I came across an article by Evan Burfield in the Huffington Post. It was written a year ago and it still resonates, especially as Apprentice Learning begins Year 2. This week I am reaching out to businesses and organizations to identify placements for Apprentices from two Boston Public Schools, the Mission Hill School and the Boston Teachers Union School.
In securing Apprentice placements, it has been the entrepreneurs who have been the most open to mentoring young adolescents and teaching them about the world of work. Many want to support the young people in the educational pathway. See our Partners Page for a full listing.
Burfield’s article explains another aspect of those willing to invest precious time with 8th graders. It is the future: as Byfield states, “Startups need people who are constantly figuring things out on their own, learning from their peers, and reaching out to mentors for guidance rather than rote instruction. It’s not about what they know, it’s how they learn, think, and communicate.” These are precisely the skills Apprentices practice beforehand and on the job. The newest jobs require flexible thinking and broader skill sets. And many of these skills are best learned and practiced outside of the classroom.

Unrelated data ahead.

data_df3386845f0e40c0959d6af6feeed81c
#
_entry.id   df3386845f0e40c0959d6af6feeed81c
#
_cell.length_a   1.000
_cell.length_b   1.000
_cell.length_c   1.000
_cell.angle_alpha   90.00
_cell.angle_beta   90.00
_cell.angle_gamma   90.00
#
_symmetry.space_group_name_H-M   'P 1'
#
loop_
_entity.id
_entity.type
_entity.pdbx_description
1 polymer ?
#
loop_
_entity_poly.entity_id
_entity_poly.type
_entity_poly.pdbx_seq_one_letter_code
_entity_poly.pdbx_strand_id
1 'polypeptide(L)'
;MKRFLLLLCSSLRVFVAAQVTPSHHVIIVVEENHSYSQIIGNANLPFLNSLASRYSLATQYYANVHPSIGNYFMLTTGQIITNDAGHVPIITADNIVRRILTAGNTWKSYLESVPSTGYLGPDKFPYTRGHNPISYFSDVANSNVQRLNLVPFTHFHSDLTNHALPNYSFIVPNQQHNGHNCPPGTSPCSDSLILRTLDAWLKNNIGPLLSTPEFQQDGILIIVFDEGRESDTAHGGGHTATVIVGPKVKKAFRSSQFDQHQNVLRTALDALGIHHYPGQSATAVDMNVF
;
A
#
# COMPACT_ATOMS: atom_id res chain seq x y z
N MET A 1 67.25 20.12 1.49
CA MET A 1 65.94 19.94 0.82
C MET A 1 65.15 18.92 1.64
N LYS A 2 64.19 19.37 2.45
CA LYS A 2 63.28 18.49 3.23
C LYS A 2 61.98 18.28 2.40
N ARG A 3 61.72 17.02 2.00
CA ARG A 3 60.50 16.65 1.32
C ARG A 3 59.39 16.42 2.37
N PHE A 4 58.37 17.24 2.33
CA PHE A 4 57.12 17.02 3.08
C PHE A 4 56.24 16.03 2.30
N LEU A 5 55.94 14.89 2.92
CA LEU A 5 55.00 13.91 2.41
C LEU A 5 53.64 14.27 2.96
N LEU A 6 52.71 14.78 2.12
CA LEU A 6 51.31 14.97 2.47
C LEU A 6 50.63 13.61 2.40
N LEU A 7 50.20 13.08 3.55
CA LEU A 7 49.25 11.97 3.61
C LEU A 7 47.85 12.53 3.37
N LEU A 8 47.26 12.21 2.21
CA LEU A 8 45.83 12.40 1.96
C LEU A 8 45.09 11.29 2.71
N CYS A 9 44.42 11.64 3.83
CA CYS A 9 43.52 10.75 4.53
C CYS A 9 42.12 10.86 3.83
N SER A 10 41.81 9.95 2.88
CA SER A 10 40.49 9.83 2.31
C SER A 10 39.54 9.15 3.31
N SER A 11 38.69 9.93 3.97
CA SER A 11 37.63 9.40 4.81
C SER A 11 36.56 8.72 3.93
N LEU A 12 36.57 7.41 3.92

This skill set must be good for business. Entrepreneurs who launched within the last five years are leading the way, part of the fast growing job sector in our new economy. These folks are the job creators. And they are wisely investing in the next generation of people who can get things done.